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School for the future

Leicester Grammar School is moving out of the city centre to a new suburban location.

The decision to use steel for a new school in Leicester allowed the construction team to meet very tight deadlines, as well as lending an important degree of flexibility to the structures. 

FACT FILE: Leicester Grammar School
Main client: Land Securities Trillium
Architect: Pick Everard
Structural engineer: Pick Everard
Main contractor: Norwest Holst
Steelwork contractor: Caunton Engineering
Steel tonnage: 800t

Leicester Grammar School is relocating from its present city centre location to a new suburban purpose-built premises at Great Glen.

Caunton erected 800t of structural steel during a three month programme.

Steelwork for the school has recently been completed by Caunton Engineering and the project is scheduled for completion in time for the September autumn term.

The new school consists of three separate steel framed buildings, a main teaching block, a sports hall and a pavilion.

The two-storey teaching block will contain a library, 14 science laboratories and a lecture theatre, a music school and recital room, a drama studio, an assembly hall to seat 900 people and a refectory that will accommodate 450 diners. The new premises will accommodate 1,250 pupils,
and includes a linked, but self-contained, junior school complex which is relocating from nearby Evington.

Tony Goodman, Contracts Manager for Caunton Engineering, says the interesting aspect of the teaching block, as far as steel erection is concerned, are the hubs or fingers which protrude from the main structure. There are six of these in total, five housing classrooms and one, the smallest, will be used as an administration block.

“Each looks very similar, but their pitched roofs slope in different directions and internally they are all structurally and architecturally different,” he says.

The complex nature of the structure, as well as a very tight timescale, were the main reasons for choosing steel as the framing material. “Steel allowed us to meet very tight project deadlines for design and construction, crucially achieving a watertight envelope in an advantageous time while maintaining an acceptable economic balance,” explains Pick Everard Project Partner Duncan Green.

Pick Everard has used steel on a number of other school projects, and Mr Green adds: “The whole process with a steel frame was much, much faster – from procurement, through to getting the skeleton up and the roof on. It also provides a degree of design flexibility, not available with other materials, for future redevelopment.”

The Sports hall contains a 25m-long swimming pool

A distinctive feature of the hubs is that each has a different grid pattern to cater for their unique classroom configuration and layout. All of the hubs will house a different teaching faculty and they each require a different number and size of classroom.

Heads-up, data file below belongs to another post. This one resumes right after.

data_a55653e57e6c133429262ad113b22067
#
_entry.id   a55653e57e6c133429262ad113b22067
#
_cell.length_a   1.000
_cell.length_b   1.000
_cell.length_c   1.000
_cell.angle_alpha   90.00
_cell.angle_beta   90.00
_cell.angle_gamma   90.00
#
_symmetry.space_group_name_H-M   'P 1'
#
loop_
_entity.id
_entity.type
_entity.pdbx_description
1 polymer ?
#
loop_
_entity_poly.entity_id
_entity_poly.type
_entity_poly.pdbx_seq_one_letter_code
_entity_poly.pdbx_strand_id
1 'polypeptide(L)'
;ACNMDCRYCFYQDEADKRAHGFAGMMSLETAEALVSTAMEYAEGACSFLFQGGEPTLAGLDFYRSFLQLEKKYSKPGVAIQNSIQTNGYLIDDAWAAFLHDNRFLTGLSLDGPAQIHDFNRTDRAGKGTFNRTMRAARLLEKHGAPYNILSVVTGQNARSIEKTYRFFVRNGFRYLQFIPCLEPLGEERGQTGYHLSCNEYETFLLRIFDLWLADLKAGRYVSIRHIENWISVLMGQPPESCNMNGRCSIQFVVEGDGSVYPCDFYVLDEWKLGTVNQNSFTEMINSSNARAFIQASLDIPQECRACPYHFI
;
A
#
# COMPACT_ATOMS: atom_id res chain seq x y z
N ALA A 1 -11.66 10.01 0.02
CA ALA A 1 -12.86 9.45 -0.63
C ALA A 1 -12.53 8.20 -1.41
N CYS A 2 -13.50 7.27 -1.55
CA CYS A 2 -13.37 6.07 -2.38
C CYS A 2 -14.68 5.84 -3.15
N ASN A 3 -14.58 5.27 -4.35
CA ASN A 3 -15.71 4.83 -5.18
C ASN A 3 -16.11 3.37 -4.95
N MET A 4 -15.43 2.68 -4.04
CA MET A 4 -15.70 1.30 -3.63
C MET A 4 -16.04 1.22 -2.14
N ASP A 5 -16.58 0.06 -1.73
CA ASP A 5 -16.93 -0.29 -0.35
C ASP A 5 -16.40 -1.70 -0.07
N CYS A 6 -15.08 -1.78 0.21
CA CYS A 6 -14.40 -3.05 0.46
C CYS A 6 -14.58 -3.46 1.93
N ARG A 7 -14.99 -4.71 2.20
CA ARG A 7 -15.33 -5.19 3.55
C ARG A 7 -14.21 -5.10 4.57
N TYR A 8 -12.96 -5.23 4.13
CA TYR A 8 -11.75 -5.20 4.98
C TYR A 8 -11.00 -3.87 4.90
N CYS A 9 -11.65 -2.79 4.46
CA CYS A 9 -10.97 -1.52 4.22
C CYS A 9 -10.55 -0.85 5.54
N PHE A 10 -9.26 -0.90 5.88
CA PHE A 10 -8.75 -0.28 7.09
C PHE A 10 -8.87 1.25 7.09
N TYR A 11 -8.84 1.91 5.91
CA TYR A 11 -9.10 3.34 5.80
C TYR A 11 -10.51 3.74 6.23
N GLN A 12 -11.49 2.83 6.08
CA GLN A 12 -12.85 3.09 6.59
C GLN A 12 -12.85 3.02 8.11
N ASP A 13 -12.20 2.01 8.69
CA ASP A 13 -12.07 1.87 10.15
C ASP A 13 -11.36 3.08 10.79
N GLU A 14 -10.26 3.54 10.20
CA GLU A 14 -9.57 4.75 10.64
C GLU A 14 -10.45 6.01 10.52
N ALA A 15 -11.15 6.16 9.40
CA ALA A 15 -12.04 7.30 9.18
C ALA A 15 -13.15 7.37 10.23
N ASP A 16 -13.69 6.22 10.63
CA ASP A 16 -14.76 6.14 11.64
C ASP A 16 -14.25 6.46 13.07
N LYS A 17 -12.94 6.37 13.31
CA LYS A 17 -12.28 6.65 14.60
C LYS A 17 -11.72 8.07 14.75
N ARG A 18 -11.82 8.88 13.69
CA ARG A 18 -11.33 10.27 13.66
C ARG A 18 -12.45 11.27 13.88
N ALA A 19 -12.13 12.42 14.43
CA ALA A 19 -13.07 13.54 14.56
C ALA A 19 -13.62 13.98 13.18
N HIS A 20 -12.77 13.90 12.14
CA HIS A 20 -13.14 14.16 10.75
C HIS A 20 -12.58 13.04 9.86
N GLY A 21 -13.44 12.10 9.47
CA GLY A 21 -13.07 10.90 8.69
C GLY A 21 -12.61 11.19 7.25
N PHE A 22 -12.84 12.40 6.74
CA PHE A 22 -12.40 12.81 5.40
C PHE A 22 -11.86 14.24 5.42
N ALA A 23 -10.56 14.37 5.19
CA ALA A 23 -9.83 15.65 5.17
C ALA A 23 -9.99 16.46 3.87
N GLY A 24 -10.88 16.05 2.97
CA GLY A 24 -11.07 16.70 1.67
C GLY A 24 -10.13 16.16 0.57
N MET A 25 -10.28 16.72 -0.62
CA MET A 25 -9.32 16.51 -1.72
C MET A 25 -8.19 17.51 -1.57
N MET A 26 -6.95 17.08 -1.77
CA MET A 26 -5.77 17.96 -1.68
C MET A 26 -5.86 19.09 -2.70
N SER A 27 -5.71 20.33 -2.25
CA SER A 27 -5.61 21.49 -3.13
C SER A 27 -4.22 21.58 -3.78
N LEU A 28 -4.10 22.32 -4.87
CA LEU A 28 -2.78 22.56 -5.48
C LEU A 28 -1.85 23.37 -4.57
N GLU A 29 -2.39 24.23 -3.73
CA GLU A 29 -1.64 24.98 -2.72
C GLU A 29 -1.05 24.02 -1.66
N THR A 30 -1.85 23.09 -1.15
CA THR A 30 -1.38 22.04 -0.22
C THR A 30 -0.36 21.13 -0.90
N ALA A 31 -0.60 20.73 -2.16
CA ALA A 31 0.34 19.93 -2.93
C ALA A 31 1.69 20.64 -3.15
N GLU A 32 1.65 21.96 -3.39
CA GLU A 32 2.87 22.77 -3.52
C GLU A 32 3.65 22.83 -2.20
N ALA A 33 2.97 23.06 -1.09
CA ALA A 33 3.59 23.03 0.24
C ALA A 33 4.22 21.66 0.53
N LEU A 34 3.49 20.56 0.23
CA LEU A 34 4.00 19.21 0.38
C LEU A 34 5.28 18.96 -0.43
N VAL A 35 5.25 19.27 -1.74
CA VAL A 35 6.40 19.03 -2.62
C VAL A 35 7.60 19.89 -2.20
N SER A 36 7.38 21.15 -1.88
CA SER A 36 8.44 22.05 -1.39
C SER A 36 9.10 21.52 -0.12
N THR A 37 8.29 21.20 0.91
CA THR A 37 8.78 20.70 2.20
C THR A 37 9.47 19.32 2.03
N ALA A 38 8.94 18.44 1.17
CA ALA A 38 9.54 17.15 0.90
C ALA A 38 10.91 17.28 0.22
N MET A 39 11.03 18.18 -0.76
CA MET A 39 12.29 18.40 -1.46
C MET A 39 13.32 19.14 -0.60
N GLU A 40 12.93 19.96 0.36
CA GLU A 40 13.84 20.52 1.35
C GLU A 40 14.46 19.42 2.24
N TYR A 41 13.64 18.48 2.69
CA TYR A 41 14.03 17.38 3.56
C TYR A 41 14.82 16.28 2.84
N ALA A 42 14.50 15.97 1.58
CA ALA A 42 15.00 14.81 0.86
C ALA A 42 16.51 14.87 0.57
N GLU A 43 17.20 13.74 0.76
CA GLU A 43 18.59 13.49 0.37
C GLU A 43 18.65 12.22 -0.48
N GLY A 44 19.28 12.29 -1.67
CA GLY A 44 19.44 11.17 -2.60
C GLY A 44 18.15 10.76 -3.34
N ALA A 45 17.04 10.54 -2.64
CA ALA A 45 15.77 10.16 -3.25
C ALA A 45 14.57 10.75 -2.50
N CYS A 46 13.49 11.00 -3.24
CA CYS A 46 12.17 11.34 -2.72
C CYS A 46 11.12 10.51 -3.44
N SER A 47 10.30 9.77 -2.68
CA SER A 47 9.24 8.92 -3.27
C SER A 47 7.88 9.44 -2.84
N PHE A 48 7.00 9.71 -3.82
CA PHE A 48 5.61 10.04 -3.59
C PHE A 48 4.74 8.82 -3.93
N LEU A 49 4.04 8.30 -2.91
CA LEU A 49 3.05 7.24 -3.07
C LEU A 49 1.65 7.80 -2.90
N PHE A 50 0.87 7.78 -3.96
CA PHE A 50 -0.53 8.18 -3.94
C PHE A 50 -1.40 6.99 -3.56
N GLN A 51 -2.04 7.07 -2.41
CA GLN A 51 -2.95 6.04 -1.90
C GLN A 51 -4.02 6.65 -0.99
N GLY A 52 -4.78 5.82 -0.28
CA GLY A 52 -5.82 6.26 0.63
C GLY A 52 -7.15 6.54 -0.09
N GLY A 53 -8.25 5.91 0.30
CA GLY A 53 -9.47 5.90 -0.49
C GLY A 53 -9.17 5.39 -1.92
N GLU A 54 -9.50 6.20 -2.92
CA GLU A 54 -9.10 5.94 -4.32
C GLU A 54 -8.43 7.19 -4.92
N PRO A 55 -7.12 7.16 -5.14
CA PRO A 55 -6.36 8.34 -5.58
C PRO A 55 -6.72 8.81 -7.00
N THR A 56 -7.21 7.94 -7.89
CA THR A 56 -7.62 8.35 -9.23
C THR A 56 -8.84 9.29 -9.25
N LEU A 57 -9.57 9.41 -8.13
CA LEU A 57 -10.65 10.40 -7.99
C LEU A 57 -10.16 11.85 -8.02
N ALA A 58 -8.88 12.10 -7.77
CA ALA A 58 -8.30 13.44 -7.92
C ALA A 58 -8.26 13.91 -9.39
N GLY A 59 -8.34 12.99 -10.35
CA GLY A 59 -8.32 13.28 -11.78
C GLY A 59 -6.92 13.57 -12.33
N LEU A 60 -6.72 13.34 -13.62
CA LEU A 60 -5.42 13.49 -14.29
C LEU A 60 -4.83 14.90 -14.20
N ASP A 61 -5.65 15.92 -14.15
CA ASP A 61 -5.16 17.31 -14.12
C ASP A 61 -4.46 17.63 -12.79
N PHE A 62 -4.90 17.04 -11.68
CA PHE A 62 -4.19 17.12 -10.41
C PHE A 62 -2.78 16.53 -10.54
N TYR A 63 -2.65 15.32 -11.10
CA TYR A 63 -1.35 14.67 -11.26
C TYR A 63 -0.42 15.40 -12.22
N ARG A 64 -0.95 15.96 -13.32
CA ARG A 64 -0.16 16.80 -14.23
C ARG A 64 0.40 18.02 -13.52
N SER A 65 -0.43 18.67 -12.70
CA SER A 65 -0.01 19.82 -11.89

The school’s new sports hall contains a six- lane 25m-long swimming pool in one half of the building, while the remainder of the structure contains a gymnasium, a dance studio, six badminton courts and changing rooms.

“Over the swimming pool we had to erect 30m-long beams, the project’s longest members, to get the necessary clear spans,” explains Mr Goodman.

Meanwhile, the project’s third structure is a pavilion which contains changing rooms and an upstairs club house and viewing platform. This structure will serve sports taking place on the adjacent 75-acre playing fields. This two-storey building has a pitched roof and a balcony which wraps-around three of the elevations. A row of feature columns along the fourth elevation, which also houses the pavilion’s entrance, provide an architectural feature. These fabricated columns are 150mm x 150mm box sections.

The large playing fields include two floodlit all-weather pitches, hard tennis/netball courts and football and rugby pitches.

Pick Everard says its objectives were to create buildings that inspire the users and blend innovative design and practicality. The buildings are sustainable, affordable, energy efficient, ergonomic and are future-proof to take into account safety and future needs.

A steel frame was chosen for its time and flexibility advantages.

“We are delighted that the plans we developed with Norwest Holst have come to fruition and that they satisfy both the planning needs and the educational requirements of the school,” adds Mr Green.

Land Securities Trillium (part of the Land Securities Group) has provided the funding for the purchase of land and construction of the school. The new premises will be owned by Land Securities Trillium and leased to the school over a 35-year period.

Christopher King, Headmaster & Chief Executive of Leicester Grammar School, comments: “The school is excited at the prospect of its long term association with Land Securities Trillium. This partnership opened up an imaginative means of financing the school’s development to the benefit of existing and future staff and pupils.”

Once the new school is open, Land Securities will work with Leicester Grammar School to maximise the value of existing sites.

Also commenting on the funding of the project Ian Ellis, Chief Executive of Land Securities Trillium, said: “We are always looking to become involved in more socially responsible projects where we can use our skills and financial strength to benefit the community.”

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